For more images of Pyrosoma, check out Bob Perry’s photographs. Included in his work are a few pseudoconchs (false shells) of the pelagic mollusk Corolla which we similarly found.zoologyIf you are interested in learning more about invertebrates with your students, I encourage you to look into the Amazing Animals curriculum unit I have written to introduce middle level students to zoology. This 10-week unit is full of inquiry-based activities and lesson plans fully outlined for you.

Due to our fascination with these rare creatures, we didn’t spend as much time with the debris tracking app as I had intended. We’ll give it a go another time.

Developing Map Skills in the Galapagos

I love when we can learn subjects by using real life examples, like using maps to work on geography. Whenever we travel, our first go to resource is a simple map, it helps us to get our bearings and to visualize the larger picture of how everything is connected.

My children have developed map skills to help with our vacation planning and to successfully find their way around the place we are visiting. To give you some ideas for learning on vacation, here are a few ways we reinforced map skills during our recent trip to South America.

To help us learn more about the many wonderful sites we would be visiting, we first used Google Earth to see the geological features such as the Andes Mountains where the Nazca Plate is sub-ducting under the South American Plate. We also viewed the Galápagos Islands and viewed the hotspot where new islands are forming.

We discussed the geological processes that are shaping the islands and how the plants and animals that live there are specifically adapted to life in this harsh environment. I shared with them the definition for endemic species and we talked about the species we were most looking forward to seeing ourselves.

This post contains affiliate links.

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To add some learning to your vacation, use your guide maps/road maps as a teaching tool. Show your kids how to use them and then encourage them to navigate while sightseeing. They’ll love it and won’t realize that they’re learning too!

A map is a visual representation of a place or of information about a place. The place could be small, like a room, or larger, like a house, neighborhood, city, state, country, planet, solar system, or galaxy. – North Star Geography, Lesson 1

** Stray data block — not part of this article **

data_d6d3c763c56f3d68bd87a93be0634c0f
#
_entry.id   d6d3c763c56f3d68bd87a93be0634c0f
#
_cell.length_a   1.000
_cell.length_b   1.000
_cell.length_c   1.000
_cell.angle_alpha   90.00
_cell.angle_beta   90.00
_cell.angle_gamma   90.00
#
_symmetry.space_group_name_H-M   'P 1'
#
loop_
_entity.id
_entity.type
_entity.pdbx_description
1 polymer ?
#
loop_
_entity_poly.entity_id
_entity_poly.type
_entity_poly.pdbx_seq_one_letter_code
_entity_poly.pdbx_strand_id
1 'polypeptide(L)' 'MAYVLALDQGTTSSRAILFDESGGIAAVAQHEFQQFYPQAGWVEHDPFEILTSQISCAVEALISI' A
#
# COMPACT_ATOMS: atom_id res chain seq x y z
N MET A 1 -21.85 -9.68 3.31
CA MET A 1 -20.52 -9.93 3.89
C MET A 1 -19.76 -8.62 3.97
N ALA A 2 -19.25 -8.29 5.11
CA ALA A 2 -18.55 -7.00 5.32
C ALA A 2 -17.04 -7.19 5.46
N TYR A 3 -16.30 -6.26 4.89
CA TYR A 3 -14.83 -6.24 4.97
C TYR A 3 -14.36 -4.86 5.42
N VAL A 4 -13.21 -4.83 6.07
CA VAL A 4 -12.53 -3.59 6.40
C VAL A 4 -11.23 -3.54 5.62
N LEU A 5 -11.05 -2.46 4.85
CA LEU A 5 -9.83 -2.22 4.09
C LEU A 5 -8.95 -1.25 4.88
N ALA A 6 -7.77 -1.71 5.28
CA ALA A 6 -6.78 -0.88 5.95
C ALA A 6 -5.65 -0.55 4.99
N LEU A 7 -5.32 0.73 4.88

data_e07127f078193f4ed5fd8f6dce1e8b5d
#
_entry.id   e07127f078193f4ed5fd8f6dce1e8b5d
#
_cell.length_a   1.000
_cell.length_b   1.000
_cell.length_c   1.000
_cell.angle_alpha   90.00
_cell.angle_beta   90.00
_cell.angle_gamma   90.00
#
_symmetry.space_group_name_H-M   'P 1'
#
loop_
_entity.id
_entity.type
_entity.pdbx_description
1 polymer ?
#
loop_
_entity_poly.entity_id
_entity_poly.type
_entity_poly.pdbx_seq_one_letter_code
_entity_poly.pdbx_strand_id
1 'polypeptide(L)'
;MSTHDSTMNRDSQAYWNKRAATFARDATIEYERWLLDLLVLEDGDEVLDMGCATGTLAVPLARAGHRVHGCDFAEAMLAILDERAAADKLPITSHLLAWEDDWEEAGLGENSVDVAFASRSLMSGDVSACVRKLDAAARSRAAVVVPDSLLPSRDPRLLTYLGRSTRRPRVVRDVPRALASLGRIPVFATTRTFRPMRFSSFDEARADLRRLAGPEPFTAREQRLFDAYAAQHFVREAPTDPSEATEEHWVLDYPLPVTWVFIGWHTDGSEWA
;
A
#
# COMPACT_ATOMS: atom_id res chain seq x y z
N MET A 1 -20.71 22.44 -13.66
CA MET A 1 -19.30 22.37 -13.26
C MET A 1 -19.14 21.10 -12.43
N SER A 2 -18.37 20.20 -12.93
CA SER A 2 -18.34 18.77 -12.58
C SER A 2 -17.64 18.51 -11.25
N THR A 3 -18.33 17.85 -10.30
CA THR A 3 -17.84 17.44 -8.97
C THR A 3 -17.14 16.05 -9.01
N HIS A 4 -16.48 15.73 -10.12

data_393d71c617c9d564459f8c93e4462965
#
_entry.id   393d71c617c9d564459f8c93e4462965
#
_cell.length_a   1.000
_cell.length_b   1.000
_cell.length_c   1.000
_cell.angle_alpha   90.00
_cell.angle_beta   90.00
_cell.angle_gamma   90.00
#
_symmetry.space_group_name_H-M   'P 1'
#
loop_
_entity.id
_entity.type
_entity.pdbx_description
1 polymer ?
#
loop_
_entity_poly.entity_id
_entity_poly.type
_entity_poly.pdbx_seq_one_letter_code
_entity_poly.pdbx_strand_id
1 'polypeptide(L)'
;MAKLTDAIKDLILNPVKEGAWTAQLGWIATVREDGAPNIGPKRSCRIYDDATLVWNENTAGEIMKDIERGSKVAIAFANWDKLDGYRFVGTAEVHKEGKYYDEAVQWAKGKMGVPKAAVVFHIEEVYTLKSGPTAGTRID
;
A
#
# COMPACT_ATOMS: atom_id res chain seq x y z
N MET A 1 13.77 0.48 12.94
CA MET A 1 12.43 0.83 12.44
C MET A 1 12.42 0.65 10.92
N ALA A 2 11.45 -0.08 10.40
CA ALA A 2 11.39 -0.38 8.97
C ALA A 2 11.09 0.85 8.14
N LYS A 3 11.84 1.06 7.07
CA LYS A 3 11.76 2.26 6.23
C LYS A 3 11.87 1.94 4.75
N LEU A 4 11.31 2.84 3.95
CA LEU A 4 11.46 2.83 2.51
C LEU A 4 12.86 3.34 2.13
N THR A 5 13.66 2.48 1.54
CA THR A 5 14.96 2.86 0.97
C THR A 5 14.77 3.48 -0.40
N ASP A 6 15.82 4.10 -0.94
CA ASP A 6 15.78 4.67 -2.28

North-Star-Geography

 

As a Brand Ambassador for Bright Ideas Press we have received a complimentary copy of North Star Geography in exchange for our honest insights about how this program is working in real life with our family.

While sightseeing in the Galápagos, Cristina – our interpretive guide, pulled out a bandana map at each island we visited to point out each of the surrounding islands. In time, the kids were able to correctly identify each of the islands themselves not only by their profile but by their geographical orientation as well. They were so captivated by this experience that a bandana map was their top souvenir choice.

Now that we are home, the kids are looking forward to creating an interactive map with My Maps, one of many mapping tools provided by Google Maps. They have already begun to flag the photos they wish to embed and have begun to brainstorm their storyline.

Tips for building map skills:

  • Help your children find maps before you depart on vacation.  Take some time to look over them prior to departure or while en route to get the “lay of the land” before you arrive.
  • Identify the map’s title, legend, compass rose, and scale.
  • Help your child identify two points on the map and ask them to determine the best path to travel between the locations.
  • Document your travels using a map.  At the end of each day, highlight the route you traveled and mark the things you did and saw along the way. Consider using My Maps to create an interactive map that you can share with friends and family.

geo-survey

Bright Ideas Press has created a survey to see what kinds of geography products homeschool moms most want. They need their feedback no later than Wednesday, Nov. 26.

As a thank you, you will receive a freebie code for an audio workshop at the end of the survey. It’s called History and Geography Through Literature, a $5.00 value.